The Economist May 1, 2021 |Digital advertising|”Flying blind” “Apple’s privacy rules force marketers to find new ways to target ads”
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Summary provided by 2244
Apple’s new operating systems removes the behind-the-scenes tracking of users commercial browsing by forcing “apps to ask users if they want to be tracked.” So, in this way Apple user’s privacy will be improved such that one will not experience so much “coincidental” follow-up advertising. Such tracking is triggered by an IDFA code (Identifier for Advertiser Code-Unique to the user’s device), that when applied allows companies to follow a user’s device activity. For example, if you looked at an item on a web-store and didn’t buy, if you opt out of tracking, you won’t see subsequent ads following you all over the internet thereafter.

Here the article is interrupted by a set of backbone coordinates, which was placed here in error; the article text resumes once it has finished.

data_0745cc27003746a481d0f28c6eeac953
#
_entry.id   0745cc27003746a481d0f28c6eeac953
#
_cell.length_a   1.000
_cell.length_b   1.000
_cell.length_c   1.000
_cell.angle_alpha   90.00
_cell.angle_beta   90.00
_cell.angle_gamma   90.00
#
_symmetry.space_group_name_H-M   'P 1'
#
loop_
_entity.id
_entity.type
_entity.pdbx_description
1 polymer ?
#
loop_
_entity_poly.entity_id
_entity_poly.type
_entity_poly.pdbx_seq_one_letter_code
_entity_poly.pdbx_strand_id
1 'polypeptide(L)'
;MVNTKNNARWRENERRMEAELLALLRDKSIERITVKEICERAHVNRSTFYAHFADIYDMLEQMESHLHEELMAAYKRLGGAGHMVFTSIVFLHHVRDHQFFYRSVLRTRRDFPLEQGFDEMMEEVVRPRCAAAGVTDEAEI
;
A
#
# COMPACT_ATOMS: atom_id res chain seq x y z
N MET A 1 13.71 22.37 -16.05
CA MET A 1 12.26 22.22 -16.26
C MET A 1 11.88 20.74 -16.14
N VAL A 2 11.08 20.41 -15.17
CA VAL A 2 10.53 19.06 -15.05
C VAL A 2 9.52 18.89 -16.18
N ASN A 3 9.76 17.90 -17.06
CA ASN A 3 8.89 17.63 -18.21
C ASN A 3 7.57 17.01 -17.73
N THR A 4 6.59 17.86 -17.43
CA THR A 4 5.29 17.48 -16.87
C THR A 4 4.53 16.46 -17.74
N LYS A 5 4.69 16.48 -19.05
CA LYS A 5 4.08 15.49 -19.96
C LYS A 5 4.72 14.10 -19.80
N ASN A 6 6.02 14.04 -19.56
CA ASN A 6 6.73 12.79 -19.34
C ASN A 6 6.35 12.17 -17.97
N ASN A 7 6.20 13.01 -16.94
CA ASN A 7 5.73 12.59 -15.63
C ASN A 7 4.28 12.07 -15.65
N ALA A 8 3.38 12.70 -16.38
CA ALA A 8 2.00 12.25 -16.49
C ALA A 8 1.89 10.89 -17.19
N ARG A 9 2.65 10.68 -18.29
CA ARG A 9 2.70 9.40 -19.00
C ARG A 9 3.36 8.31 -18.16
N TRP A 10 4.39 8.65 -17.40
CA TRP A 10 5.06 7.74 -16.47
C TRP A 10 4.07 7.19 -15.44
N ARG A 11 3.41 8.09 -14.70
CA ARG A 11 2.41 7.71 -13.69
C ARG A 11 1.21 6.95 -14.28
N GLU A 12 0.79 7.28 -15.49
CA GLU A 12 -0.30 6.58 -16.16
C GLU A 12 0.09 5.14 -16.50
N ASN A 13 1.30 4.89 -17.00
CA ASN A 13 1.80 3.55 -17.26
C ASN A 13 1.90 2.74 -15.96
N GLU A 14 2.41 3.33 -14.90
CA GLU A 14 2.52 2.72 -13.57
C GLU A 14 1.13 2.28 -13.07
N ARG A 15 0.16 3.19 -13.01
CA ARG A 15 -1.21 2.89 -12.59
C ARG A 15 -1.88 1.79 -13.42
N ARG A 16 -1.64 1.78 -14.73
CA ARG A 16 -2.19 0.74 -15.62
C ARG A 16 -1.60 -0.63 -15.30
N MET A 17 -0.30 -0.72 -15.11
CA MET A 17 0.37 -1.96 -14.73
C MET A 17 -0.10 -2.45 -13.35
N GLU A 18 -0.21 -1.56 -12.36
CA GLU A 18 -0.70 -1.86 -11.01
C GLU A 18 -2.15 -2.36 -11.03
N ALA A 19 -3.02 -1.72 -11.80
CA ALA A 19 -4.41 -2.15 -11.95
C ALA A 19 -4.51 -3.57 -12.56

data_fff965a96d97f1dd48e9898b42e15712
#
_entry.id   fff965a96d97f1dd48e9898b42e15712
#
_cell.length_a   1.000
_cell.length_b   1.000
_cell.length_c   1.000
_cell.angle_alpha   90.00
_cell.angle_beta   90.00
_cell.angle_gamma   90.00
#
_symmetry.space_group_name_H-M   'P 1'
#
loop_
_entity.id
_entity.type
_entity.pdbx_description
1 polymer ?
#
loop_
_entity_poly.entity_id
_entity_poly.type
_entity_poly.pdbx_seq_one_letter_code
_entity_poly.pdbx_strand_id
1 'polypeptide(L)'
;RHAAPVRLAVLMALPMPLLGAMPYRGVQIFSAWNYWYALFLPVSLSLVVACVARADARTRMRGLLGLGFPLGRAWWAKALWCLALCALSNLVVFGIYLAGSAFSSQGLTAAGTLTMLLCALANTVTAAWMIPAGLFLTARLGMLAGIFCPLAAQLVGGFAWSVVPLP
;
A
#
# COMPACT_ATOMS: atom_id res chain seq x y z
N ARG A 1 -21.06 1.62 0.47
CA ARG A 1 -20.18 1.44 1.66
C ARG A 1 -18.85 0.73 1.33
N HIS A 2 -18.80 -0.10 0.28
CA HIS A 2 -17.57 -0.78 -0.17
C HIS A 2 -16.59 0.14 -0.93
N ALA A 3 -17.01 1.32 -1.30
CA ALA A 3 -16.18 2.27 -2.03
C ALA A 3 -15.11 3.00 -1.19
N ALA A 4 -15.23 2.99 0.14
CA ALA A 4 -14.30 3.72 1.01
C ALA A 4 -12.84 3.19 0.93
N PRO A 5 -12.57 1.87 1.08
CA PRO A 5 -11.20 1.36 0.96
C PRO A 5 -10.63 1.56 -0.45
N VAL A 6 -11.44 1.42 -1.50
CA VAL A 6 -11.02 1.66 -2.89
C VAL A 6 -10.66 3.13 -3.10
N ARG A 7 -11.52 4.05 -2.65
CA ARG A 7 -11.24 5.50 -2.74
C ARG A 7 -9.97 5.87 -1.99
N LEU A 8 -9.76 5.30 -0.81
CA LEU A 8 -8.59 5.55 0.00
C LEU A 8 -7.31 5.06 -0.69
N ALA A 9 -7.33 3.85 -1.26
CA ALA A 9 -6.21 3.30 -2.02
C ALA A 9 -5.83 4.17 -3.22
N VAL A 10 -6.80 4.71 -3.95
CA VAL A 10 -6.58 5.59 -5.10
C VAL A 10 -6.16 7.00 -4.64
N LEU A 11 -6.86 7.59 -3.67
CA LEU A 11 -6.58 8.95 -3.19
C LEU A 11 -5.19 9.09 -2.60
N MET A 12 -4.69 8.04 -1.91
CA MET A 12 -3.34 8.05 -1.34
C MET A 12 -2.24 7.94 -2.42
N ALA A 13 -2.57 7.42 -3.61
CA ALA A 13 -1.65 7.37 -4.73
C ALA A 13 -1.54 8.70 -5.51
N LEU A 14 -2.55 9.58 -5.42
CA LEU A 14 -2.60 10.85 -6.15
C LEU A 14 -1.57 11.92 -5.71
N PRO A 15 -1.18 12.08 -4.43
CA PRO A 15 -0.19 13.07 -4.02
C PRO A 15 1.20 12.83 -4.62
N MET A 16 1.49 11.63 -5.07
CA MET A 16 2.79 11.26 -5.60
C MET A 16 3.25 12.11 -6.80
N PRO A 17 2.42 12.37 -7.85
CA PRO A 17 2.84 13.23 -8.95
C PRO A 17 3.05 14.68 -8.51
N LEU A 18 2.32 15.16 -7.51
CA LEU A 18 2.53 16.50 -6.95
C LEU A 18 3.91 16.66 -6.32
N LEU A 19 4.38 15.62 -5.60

As digital advertising constitutes “more than 60% of global ad[s]” and growing rapidly many companies mostly small and some large are concerned about this change. The larger companies, with their own data, like Amazon from purchases and Google from terms users agree upon when typing “into its search bar” are less concerned. Facebook, knows plenty about its members but little about “their shopping needs” and is working to “create a closed loop of its own” with the introduction of Facebook Shops and Instagram Shops. “Smaller publishers with few data and resources will suffer” says Nicole Perrin (eMarketer) and those “that rely on third party cookies will be hit the hardest.” To access iPhone users, 50% of American Smart Phones, companies may experience declines with their own direct-to-consumer marketing and may have to rely partly on Amazon, Facebook Shops, Instragram Shops and others. According to AppsFlyer “an ad-tech company, found that iPhone users agreed to tracking more than 40% of the time from shopping and finance apps, but 12% of the time with casual gaming apps.” The impact is likely to result in more spending on less efficient advertising.